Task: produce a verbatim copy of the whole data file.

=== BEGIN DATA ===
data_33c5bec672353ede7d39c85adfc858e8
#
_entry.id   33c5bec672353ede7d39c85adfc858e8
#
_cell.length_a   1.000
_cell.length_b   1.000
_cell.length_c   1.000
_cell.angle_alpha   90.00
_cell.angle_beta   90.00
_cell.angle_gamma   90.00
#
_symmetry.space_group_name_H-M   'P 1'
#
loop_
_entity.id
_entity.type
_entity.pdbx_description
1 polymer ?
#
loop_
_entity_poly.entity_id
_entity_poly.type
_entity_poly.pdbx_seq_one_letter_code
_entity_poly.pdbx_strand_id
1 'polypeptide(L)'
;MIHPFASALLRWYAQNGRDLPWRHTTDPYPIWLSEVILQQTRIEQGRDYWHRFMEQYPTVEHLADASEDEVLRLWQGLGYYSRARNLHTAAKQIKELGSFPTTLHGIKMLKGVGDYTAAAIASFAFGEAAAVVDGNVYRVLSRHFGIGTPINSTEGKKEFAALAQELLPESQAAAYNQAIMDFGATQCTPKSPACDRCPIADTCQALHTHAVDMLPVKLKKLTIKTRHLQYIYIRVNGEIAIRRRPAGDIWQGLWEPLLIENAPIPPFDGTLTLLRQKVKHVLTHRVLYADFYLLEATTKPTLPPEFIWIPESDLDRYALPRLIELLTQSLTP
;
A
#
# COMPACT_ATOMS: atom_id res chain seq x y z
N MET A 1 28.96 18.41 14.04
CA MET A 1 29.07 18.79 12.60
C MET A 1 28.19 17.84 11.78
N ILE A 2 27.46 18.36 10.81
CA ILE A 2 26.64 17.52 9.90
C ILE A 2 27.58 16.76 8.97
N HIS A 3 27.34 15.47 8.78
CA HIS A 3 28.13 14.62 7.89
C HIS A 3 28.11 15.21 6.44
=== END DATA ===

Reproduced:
data_33c5bec672353ede7d39c85adfc858e8
#
_entry.id   33c5bec672353ede7d39c85adfc858e8
#
_cell.length_a   1.000
_cell.length_b   1.000
_cell.length_c   1.000
_cell.angle_alpha   90.00
_cell.angle_beta   90.00
_cell.angle_gamma   90.00
#
_symmetry.space_group_name_H-M   'P 1'
#
loop_
_entity.id
_entity.type
_entity.pdbx_description
1 polymer ?
#
loop_
_entity_poly.entity_id
_entity_poly.type
_entity_poly.pdbx_seq_one_letter_code
_entity_poly.pdbx_strand_id
1 'polypeptide(L)'
;MIHPFASALLRWYAQNGRDLPWRHTTDPYPIWLSEVILQQTRIEQGRDYWHRFMEQYPTVEHLADASEDEVLRLWQGLGYYSRARNLHTAAKQIKELGSFPTTLHGIKMLKGVGDYTAAAIASFAFGEAAAVVDGNVYRVLSRHFGIGTPINSTEGKKEFAALAQELLPESQAAAYNQAIMDFGATQCTPKSPACDRCPIADTCQALHTHAVDMLPVKLKKLTIKTRHLQYIYIRVNGEIAIRRRPAGDIWQGLWEPLLIENAPIPPFDGTLTLLRQKVKHVLTHRVLYADFYLLEATTKPTLPPEFIWIPESDLDRYALPRLIELLTQSLTP
;
A
#
# COMPACT_ATOMS: atom_id res chain seq x y z
N MET A 1 28.96 18.41 14.04
CA MET A 1 29.07 18.79 12.60
C MET A 1 28.19 17.84 11.78
N ILE A 2 27.46 18.36 10.81
CA ILE A 2 26.64 17.52 9.90
C ILE A 2 27.58 16.76 8.97
N HIS A 3 27.34 15.47 8.78
CA HIS A 3 28.13 14.62 7.89
C HIS A 3 28.11 15.21 6.44